2020 has not been a good year for mankind. After the COVID-19 outbreak was declared a public health emergency in late January, everyday life began to change until social interaction was stalled and even put on hold in many countries across the globe. In the United States, this has also extended to the many colleges and universities that are scattered throughout the land. In addition to classes adjusting to accustom students who chose to study remotely, student activities and get-togethers on campus were also affected. While most social interactions have moved to online formats such as Zoom, other get-togethers that have opted to remain in person now encourage social distancing, keeping attendees at least six feet away from each other and organizing games that take advantage of long distances, such as corn hole.

As a new student who recently transferred to Pacific University, I have attended events both in-person and remotely, and from the interactions that I have seen and taken part in, it appears as though a majority of students prefer to host get-togethers remotely. Because of COVID-19, in-person get-togethers are much more restrained than they were in the past, and the fear of infection is always on the back of everyone’s minds, even while wearing face masks. Additionally, due to the subdued atmosphere and a decrease in attendees, many students often seem bored and uninterested, preferring to engage with their electronic devices instead of each other. Conversely, meetings that are hosted on online platforms seem to act as a security measure for many students who attend them. Aside from having a fun experience in the safety of their residences, students are able to adjust their privacy settings on their computers or tablets when needed, in case of a quick retreat. On top of that, hosting a party digitally allows for a potentially bigger quantity of attendees, due to many students choosing to remain home instead of living in the dorms.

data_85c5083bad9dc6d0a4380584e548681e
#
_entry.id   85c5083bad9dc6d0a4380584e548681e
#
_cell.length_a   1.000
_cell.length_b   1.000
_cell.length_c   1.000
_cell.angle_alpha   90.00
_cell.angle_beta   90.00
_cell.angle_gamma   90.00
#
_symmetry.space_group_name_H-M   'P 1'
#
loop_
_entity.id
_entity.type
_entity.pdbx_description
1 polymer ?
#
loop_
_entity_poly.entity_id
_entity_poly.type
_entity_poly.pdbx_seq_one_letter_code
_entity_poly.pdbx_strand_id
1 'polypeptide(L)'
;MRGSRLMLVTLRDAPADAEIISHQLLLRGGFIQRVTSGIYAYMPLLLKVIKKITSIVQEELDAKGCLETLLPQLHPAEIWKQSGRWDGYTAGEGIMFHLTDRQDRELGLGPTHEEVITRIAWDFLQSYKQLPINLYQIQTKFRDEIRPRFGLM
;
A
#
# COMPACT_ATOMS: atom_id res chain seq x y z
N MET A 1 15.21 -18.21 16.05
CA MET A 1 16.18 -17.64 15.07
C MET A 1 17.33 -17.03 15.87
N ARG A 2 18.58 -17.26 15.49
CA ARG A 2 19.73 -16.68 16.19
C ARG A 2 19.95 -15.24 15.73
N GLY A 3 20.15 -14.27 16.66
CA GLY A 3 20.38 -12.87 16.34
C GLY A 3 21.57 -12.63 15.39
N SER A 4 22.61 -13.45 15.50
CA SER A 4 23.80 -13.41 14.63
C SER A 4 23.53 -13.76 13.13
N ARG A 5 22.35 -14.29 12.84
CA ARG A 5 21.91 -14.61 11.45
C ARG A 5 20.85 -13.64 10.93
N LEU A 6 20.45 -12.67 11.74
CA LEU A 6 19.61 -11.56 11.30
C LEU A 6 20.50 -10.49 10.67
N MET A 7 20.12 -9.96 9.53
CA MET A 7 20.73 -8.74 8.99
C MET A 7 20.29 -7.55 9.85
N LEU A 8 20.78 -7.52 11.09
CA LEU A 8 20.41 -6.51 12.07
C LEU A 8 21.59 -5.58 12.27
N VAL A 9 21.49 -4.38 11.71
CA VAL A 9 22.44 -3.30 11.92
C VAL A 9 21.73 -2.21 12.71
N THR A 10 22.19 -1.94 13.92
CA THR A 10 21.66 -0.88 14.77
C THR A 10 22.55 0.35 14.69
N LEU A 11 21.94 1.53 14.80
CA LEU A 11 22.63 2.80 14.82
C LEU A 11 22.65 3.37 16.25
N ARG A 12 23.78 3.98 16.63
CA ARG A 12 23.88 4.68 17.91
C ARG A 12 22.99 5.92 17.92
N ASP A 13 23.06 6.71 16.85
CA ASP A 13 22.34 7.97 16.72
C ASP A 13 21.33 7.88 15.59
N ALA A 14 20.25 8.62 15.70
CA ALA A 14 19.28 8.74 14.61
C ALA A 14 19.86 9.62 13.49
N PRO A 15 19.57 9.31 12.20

Although remote classes and social gatherings may be dominant in the near future and possibly the new year, living on campus and even exploring the university shouldn’t be ruled out completely. Although the COVID-19 pandemic has made socializing in person difficult, choosing to live near or on campus in one of the universities’ buildings is still living away from home, an experience that is a must-have for students who have begun their journey into adulthood. Unorthodox it may be, but COVID-19 has also provided learning opportunities for on-campus students that weren’t explored before, such as how to cope with isolation while living independently, as well as how to manage health and watch for symptoms of illness. It’s clear that COVID-19 has brought a new way of living to humanity. It’s up to us to decide how we wish to utilize these lessons. — Max Pennington

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Max Pennington is a student and freelance writer, who has drifted from home to home in the past few months. He has recently settled down at Pacific University as a transfer student.

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